Mandeep is a printmaker and workshop leader who works under the brand The Laughing Cactus Print Studio. She’s also local to me and we’ve been working together a lot over the last year or so on community projects and sharing thoughts on our respective creative practices. In this conversation we talk about the themes Mandeep is currently exploring around stillness and displacement, about belonging and moving between two countries. We talk about community practice and the impact it has on our work and the benefits of the collaborative work we are currently involved in.
Mandeep Dhadialla is an artist printmaker living and working in Leicester. Her work revolves around linocut printmaking, including on textiles, and making handprinted and hand-bound books. Spending her formative years as a child in Kenya and migrating to England in her early teens influences her practice. She explores concepts of home, place, safety and comfort within her printmaking practice, experimenting with combined monoprint, linocut and collagraph print techniques – more recently on the idea of Stillness in Displacement, of how landscape provides the constant anchoring between inner emotional displacement and outer physical displacement, a parallel in narrative between migration, the pandemic and landscape.
Mandeep has sixteen years’ experience of teaching with museums and arts organisations. Her own printmaking practice continued to develop exhibiting widely in shows including Society of Women Artists. She achieved the Runner Up award at Sock Gallery and Highly Commended in their recent Summer exhibition. She received an Honourable Mention Award with Circle Foundation for the Arts, Kenya, and achieved Commended in Teesside Print Prize 20. She is a member of Leicester Society of Artists.
My Maker Membership is now open for all makers wanting to explore their motivations and to build meaning and research into their practice and be part of a supportive creative community. We meet once a month and I share resources, tips and research to help you develop your own work. Find out more here.
I’m pleased to be taking part in the Leicester Print Workshop members exhibition this year. I am working in collaboration with Gillian McFarland to produce a changing artwork installation which will develop from week to week as we share ideas, develop and pass things to and fro and create new pieces inspired by two found objects.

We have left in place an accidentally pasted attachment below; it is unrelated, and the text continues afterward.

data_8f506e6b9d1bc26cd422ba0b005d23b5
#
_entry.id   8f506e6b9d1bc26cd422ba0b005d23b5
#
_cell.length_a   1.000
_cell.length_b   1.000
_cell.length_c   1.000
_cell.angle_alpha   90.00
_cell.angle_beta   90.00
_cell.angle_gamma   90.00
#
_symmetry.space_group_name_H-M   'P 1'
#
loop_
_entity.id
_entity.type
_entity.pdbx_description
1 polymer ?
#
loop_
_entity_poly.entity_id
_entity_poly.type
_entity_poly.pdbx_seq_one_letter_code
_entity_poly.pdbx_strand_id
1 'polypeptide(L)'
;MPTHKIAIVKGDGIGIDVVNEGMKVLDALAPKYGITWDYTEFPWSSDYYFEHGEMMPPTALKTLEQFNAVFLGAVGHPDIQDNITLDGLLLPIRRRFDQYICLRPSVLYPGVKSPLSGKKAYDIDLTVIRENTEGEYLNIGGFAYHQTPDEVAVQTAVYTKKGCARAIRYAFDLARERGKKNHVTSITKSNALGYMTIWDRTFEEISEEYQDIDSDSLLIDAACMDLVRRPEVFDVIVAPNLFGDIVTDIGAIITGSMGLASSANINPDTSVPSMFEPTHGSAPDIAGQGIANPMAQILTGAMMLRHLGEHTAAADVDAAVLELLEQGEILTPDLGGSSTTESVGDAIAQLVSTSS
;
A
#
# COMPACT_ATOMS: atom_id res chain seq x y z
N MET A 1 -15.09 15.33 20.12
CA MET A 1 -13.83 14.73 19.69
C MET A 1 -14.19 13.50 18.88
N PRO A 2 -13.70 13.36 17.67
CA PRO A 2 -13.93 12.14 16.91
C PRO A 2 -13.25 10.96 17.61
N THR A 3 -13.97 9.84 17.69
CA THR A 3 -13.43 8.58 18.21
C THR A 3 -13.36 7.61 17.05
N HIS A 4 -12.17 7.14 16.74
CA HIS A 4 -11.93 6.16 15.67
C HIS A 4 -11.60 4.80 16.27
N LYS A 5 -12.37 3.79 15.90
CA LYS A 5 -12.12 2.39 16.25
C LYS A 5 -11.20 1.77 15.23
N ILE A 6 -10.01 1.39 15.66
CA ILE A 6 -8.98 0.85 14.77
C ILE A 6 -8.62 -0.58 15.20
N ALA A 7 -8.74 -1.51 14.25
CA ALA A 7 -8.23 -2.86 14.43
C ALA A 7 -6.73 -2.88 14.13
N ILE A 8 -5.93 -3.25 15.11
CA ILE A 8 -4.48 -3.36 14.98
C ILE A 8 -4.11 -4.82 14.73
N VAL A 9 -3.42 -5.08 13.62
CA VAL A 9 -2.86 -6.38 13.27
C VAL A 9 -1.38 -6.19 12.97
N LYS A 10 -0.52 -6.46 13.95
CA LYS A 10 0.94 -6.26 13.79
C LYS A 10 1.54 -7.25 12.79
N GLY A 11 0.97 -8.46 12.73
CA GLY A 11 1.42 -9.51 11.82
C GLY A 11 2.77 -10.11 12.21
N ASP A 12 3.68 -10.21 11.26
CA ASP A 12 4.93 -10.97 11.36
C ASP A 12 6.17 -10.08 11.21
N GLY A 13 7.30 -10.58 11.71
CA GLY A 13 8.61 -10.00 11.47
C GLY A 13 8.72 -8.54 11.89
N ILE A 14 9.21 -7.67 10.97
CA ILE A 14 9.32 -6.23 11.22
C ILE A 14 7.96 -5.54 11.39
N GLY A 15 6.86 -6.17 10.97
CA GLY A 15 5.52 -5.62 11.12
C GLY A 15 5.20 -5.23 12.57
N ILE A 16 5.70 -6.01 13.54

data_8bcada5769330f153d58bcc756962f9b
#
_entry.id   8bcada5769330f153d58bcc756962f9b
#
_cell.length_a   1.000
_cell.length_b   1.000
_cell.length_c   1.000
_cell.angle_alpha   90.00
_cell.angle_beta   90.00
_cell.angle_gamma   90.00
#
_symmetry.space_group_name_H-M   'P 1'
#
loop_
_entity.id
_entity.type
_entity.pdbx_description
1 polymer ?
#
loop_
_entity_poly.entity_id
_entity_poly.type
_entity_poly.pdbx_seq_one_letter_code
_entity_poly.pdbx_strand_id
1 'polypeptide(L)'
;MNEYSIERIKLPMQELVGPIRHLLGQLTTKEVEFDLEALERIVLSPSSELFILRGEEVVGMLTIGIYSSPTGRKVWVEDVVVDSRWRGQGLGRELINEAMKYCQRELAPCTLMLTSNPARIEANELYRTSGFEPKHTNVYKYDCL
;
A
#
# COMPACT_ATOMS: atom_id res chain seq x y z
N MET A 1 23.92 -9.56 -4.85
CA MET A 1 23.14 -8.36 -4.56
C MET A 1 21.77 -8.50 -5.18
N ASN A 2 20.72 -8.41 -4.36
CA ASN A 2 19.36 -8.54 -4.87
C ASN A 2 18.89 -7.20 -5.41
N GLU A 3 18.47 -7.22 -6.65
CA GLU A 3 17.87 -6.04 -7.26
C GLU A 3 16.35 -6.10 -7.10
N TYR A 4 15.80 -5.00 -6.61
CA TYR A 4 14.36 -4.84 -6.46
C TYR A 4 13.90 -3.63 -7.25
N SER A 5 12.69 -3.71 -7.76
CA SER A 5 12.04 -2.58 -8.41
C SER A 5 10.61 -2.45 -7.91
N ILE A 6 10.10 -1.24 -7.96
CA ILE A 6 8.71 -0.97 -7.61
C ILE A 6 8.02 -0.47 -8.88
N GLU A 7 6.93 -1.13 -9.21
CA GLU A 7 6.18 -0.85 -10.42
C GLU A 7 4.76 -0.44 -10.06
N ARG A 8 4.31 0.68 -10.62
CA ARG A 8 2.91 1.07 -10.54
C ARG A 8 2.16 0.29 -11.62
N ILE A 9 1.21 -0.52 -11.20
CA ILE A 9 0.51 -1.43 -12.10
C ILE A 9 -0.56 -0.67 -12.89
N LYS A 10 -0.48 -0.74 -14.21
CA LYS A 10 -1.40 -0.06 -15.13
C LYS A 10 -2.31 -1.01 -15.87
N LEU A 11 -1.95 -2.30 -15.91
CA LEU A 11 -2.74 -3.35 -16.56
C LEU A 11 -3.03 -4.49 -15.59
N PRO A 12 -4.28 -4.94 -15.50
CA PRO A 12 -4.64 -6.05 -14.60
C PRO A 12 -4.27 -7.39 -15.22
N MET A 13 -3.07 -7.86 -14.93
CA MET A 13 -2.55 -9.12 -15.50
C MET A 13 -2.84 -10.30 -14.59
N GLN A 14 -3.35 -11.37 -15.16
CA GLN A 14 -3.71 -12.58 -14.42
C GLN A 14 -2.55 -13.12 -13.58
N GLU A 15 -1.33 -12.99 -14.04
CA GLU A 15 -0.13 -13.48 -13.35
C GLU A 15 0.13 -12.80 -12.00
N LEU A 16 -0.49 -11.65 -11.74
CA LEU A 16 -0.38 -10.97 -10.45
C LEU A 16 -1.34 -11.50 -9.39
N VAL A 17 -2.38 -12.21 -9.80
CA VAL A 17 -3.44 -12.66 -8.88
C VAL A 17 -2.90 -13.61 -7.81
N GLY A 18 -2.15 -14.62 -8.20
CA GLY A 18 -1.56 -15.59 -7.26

The exhibition opens this weekend (17th-18th November) with the Print Festival and Gillian and I will be giving at talk on Saturday 17th November at 4pm about our work. There is also an exhibition preview on Friday 23rd November – details below. The exhibition continues until 26th January 2019.
Gillian McFarland and Ruth Singer work in collaboration as McFarland & Singer alongside their distinct and established solo artistic practices. They began working together in 2014 while sharing a studio; a space that allowed them to share ideas and approaches. In addition to the work created for this residency, McFarland & Singer have a strong convergence of interest around the archaeology of stains and marks of time.
This work is an ongoing collaboration, passing to and fro between us as we each explore related, but separate ideas. The piece begins with two found objects from a charity shop which we both respond to initially, through discussion and making alongside each other. This work will change every week as we add new prints and related pieces of work. This work is displayed in file trays to represent the orderly collation and separation of ideas. Feel free to take the pieces out of the trays and move them around and change the order. We will use this intervention and selection as part of the process of making new pieces each week.
I am pleased to be showing a group of new work in the annual exhibition of Leicester Society of Artists at New Walk Museum, Leicester. This group was previously shown in my solo exhibition Emotional Repair.
The exhibition opens 9th November – 8th December.
Traces 1 – Blind Embossing on paper
Traces 2 – Monoprint on paper
Traces 3 – Textile
I believe this tray cloth was made by my paternal grandmother who died before I was born.I have recorded and preserved the stitching using printing techniques before unpicking the colourful embroidery and leaving just the traces of needle marks and thread shadow behind. By reworking my grandmother’s work I hope to give it a new life, a new meaning. The processes I use to make these pieces honour the invisible traces of textile inheritance my grandmother left me.
These works are for sale from the museum during the exhibition.